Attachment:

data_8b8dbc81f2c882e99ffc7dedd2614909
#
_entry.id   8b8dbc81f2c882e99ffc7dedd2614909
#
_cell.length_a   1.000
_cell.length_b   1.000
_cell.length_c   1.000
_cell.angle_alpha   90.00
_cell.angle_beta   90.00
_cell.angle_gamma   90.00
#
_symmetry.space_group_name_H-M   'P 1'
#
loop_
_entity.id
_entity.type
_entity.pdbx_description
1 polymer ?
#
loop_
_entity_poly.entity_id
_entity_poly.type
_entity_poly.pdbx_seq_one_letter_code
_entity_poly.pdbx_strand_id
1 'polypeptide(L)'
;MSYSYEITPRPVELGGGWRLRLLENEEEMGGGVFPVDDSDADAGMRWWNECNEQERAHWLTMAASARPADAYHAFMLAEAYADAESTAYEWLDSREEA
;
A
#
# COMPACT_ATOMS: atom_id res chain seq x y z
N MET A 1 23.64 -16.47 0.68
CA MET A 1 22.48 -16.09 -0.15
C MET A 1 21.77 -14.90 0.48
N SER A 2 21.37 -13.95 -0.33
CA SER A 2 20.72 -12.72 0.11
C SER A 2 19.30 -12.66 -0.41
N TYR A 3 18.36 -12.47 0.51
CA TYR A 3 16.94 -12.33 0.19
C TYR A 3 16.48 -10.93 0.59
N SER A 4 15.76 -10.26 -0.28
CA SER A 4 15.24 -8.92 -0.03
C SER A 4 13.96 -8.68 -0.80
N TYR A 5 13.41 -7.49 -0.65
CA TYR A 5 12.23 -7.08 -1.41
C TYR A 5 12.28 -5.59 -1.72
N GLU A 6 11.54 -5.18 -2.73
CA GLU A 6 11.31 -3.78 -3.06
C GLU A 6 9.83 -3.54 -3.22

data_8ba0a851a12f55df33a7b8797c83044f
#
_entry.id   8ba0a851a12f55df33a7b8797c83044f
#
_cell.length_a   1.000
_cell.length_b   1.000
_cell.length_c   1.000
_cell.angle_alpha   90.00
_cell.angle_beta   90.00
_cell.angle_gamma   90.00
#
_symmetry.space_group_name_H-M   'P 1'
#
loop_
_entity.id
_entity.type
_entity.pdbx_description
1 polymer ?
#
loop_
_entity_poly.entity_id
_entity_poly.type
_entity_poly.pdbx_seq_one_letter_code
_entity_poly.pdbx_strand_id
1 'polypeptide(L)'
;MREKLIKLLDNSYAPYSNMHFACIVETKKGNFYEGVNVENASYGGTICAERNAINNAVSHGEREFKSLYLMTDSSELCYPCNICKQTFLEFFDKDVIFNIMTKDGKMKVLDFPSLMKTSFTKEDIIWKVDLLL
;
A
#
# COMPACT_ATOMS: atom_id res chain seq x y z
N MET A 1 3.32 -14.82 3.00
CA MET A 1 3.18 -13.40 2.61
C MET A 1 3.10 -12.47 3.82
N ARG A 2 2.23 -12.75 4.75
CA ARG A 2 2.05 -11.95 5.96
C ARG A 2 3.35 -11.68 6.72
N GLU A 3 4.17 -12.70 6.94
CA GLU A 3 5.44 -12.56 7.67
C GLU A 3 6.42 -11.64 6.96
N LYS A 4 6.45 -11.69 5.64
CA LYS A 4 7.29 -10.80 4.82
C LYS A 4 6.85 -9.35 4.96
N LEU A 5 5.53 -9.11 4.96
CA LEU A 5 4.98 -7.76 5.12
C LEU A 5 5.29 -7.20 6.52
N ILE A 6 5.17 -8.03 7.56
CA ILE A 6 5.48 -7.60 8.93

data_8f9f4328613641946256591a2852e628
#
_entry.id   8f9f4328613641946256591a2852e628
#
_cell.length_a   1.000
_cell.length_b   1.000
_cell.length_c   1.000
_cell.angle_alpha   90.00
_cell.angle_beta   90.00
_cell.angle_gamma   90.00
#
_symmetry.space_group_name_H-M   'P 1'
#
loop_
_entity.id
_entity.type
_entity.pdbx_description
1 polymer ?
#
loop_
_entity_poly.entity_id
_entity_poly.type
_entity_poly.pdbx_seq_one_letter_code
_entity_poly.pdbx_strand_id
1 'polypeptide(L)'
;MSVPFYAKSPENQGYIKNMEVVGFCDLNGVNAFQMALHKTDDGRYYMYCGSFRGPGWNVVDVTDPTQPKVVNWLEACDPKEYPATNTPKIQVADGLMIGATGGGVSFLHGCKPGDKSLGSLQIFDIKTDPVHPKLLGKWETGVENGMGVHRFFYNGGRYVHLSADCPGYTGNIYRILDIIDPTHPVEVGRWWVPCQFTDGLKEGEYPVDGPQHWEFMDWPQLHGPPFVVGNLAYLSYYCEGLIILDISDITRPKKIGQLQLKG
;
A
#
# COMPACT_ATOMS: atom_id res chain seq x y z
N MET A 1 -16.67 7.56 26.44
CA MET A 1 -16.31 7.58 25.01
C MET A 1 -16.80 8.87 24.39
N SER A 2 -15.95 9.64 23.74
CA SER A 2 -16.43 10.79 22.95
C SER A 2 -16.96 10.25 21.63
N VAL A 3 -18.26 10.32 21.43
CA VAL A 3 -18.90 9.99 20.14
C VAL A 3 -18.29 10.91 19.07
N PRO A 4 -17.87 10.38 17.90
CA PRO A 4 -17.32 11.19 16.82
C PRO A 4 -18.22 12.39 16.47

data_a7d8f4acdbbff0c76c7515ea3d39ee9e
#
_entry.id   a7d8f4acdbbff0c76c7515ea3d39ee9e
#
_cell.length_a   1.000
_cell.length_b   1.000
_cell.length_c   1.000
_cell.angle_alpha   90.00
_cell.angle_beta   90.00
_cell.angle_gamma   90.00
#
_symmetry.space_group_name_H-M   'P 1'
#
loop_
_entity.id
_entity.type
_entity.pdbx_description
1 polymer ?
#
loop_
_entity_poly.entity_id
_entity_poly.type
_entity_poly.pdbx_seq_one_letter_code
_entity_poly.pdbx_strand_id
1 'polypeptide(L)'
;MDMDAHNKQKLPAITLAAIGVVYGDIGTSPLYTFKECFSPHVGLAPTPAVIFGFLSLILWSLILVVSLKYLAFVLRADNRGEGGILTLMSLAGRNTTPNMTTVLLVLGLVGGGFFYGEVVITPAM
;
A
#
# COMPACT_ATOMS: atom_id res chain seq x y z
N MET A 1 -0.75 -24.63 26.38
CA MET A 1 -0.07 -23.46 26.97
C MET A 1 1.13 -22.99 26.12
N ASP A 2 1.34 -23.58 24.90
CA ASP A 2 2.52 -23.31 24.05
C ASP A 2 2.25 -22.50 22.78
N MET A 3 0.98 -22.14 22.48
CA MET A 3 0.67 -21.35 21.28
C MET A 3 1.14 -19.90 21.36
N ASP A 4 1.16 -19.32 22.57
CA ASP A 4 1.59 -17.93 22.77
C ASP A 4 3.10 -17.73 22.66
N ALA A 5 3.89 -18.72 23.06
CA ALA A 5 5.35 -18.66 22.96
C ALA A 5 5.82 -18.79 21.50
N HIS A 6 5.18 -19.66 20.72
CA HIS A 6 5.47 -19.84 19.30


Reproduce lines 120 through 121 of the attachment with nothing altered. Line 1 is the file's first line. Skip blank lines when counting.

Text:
1 'polypeptide(L)'
;MSVPFYAKSPENQGYIKNMEVVGFCDLNGVNAFQMALHKTDDGRYYMYCGSFRGPGWNVVDVTDPTQPKVVNWLEACDPKEYPATNTPKIQVADGLMIGATGGGVSFLHGCKPGDKSLGSLQIFDIKTDPVHPKLLGKWETGVENGMGVHRFFYNGGRYVHLSADCPGYTGNIYRILDIIDPTHPVEVGRWWVPCQFTDGLKEGEYPVDGPQHWEFMDWPQLHGPPFVVGNLAYLSYYCEGLIILDISDITRPKKIGQLQLKG